Like all King County voters, Auburn residents will decide in Tuesday’s primary election which candidates for numerous public offices make it onto November’s general election ballots, and vote up or down on Proposition 1, King County’s Parks and Recreation’s property tax measure, which would replace an expiring six-year levy.
Specifically, voters in Auburn’s primary will determine which two of three hopefuls for Auburn City Council Position 5 – Anthony Ase, Ryan Burnett, or Robyn Mulenga – move on to the general election, and who won’t.
Position 5 is the only council contest of three that drew more than two applicants. Two-term incumbent John Holman is not running for re-election.
The top-two vote-getters from the primary will move on to the Nov. 5 general election.
Here’s a compilation of what the three Auburn City Council hopefuls have to say about themselves.
Education: First in family to graduate college. BA in communications, Pacific Lutheran University
Occupation: Auburn School Board District director; land contracts for the federal government
As an Auburn resident for 14 years, and a member of the Auburn School Board since 2015, Mulenga said she is running for City Council to create a diverse, inclusive community where all residents feel accepted, and in which they want to live, work and grow their businesses.
“For the past four years, I have listened to and addressed the concerns of our community, and I will continue to listen and drive change as a City Council member,” Mulenga said.
On the school board, Mulenga said, she helped bring forward a successful bond measure that will build two new elementary schools and replace six.
Developing land contracts for the government, she said, has provided her with the chops to understand the inner-workings of ordinances and resolutions.
As a council member, Mulenga said, her top priorities would be: to bring affordable housing solutions to Auburn; to provide clean, safe, rest areas for the homeless, with access to shower and laundry services; to fix potholes and maintain city streets, and; to continue the strong relationship between the school district and the city.
Education: Agape Boarding School, valedictorian; U.S. Army
Occupation: Room chef/Chef de Cuisine, Muckleshoot Casino.
Ryan Burnett is running for City Council, he says, in part to strengthen the community for its children and their children’s children.
“It’s important to think about how the decisions we are making today will affect the future generations. It’s our responsibility,” Burnett said.
Burnett, who is making his first run at elective office, cited his ability to look at situations and problems from many angles, to analyze possible solutions and make improvements, all of which he said would benefit the council and the people it serves.
Burnett said, his top priorities would be: to work toward greater support for crime prevention; to provide additional support for programs created to come up with creative solutions to improve the mental health of the community; to address homelessness and addiction issues; to improve training and education to empower Auburn residents to join the skilled job force and strengthen the city’seconomy; and to create more opportunities for small businesses in the city to open and prosper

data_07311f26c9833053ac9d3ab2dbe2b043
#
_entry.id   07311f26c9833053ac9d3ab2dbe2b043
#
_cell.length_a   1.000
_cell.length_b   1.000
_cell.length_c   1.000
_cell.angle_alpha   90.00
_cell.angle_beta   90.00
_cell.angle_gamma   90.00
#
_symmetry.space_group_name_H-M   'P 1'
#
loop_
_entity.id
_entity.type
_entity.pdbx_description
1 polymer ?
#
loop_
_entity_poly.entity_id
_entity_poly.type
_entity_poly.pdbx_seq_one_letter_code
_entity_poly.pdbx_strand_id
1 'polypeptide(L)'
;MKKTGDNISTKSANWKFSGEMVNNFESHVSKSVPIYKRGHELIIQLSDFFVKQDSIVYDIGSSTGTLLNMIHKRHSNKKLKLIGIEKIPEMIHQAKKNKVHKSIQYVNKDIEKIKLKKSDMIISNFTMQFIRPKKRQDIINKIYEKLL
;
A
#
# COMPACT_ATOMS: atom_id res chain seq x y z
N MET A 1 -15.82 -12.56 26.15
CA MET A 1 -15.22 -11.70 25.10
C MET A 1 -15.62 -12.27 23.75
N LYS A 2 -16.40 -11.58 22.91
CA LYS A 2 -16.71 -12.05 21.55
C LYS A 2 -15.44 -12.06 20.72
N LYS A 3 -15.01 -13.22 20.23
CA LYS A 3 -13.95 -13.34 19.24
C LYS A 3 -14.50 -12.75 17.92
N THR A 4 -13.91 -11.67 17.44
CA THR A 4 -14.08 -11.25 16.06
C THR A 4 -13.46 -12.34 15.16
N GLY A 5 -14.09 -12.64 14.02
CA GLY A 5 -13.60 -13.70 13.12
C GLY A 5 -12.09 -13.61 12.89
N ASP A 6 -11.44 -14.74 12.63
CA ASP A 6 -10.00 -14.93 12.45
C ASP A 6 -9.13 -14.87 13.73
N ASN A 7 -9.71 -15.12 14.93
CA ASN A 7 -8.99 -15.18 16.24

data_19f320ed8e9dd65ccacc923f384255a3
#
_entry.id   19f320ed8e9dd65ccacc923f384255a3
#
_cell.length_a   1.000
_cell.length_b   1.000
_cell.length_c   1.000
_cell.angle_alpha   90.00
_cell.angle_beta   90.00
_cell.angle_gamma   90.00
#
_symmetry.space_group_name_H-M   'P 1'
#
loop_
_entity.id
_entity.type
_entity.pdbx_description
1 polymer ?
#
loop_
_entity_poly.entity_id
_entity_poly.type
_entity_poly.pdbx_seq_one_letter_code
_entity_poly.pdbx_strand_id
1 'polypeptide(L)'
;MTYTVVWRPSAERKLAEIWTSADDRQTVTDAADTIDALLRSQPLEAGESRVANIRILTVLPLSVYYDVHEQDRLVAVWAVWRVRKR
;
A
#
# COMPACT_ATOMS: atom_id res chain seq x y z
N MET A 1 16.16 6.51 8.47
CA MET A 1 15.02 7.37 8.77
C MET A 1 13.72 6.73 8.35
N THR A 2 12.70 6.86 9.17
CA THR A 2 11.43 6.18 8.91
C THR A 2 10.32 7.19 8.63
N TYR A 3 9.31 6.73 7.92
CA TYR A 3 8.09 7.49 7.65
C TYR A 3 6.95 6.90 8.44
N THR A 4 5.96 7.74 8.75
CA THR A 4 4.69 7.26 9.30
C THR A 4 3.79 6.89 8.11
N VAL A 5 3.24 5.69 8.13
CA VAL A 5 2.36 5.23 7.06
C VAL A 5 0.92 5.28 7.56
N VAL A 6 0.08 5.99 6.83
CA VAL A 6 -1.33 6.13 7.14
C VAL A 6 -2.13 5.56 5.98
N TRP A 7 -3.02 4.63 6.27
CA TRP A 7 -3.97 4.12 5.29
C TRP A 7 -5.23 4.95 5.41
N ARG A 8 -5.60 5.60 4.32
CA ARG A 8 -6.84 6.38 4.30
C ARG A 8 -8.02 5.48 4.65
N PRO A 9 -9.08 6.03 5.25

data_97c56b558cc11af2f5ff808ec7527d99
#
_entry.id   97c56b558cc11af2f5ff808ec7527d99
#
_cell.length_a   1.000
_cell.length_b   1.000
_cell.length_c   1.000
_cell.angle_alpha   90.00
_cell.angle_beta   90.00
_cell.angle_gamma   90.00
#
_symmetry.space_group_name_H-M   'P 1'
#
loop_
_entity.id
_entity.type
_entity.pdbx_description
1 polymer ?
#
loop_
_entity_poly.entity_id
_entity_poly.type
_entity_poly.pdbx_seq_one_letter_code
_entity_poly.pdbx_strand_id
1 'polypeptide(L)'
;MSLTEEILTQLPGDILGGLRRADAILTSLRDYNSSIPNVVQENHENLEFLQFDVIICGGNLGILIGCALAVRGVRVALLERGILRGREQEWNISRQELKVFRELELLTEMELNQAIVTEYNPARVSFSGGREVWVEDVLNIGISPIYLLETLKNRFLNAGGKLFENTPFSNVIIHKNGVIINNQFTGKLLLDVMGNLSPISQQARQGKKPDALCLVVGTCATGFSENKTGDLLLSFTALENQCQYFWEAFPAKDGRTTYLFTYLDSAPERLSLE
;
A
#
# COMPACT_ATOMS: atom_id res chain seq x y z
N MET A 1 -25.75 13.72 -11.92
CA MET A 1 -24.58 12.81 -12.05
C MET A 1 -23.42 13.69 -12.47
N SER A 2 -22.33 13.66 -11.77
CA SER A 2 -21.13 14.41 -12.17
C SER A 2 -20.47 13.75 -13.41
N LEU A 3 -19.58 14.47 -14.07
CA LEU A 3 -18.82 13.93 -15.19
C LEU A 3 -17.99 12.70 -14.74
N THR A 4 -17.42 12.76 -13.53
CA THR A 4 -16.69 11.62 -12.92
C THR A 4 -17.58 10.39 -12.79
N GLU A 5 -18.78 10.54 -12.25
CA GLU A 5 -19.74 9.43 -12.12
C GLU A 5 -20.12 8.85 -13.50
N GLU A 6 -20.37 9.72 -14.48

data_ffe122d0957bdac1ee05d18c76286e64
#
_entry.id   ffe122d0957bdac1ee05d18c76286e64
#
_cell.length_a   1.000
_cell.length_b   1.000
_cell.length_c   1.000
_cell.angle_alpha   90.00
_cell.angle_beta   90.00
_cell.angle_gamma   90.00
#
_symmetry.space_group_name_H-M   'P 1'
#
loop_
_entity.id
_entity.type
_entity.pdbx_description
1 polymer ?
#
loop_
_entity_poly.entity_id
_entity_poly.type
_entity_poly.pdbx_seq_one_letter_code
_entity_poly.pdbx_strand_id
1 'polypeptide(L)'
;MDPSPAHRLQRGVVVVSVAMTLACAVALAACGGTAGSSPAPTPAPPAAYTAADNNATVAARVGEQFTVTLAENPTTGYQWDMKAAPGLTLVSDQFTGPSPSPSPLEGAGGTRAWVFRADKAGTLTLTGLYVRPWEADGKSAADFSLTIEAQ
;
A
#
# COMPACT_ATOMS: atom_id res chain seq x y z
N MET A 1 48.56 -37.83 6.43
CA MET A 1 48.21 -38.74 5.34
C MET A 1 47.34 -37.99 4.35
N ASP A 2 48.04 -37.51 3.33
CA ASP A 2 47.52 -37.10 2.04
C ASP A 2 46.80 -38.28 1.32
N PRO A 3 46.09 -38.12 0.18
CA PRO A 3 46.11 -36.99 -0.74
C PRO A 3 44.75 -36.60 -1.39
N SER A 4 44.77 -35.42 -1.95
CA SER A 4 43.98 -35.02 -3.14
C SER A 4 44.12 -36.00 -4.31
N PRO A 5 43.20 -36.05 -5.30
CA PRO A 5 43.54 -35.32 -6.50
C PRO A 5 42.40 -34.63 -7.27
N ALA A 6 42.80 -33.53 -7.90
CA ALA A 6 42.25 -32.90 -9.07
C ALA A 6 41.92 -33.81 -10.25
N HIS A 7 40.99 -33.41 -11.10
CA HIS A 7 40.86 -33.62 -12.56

The Anchorage, Alaska transplant was raised as a toddler in the South Seattle neighborhood of Skyway, graduated from Renton High School, joined the Army, took a job in Auburn in 2011 and moved to the city in 2014.
Education: MA, secondary math education. Washington Governor’s University; BA, humanities, Western Washington University; and an AA from Whatcom Community College.
Occupation: math teacher
Anthony Ase is running for City Council because, he said, for too long, the political landscape has been dominated by career politicians or by business owners who want to make sure that laws stay out of their way.
“I want to represent my city and speak for citizens’ best interests instead of my personal interests or my business interests,” Ase said.
He has not held political office before, he said, but he has exercised leadership in variety of roles among them: retail management; union bargaining representative; roller derby coach; and department leader at his present job.
He noted his ability to break down complex ideas into manageable chunks, to relate to citizens and understand their concerns and various perspectives. “There’s no one better to work on a city budget than a math teacher. I won’t be playing around with economic theory, I’ll just balance the checkbook,” Ase said.
Ase’s top priorities in office would be: to recruit businesses that Auburn citizens want and need; to balance the city’s need to grow with the occasional necessity to step on the brakes: to ensure that utilities are bargained at a fair rate; to ensure that the local school districts are properly supported by city levies and property taxes; and to ensure that all students receive equitable services.
Ase was born Dayton, Ohio, and raised in an army family. He attended school in Kent.
According to the King County Elections voter pamphlet, a yes vote on Proposition 1 would replace an expiring parks levy, authorizing an additional six-year property tax beginning in 2020 at $0.1832 per $1,000 of assessed valuation, using the 2020 levy amount as the base for calculating annual increases in 2021 to 2025, either by the King County inflation-plus-population index, or via an existing limitation in state law, whichever is greater.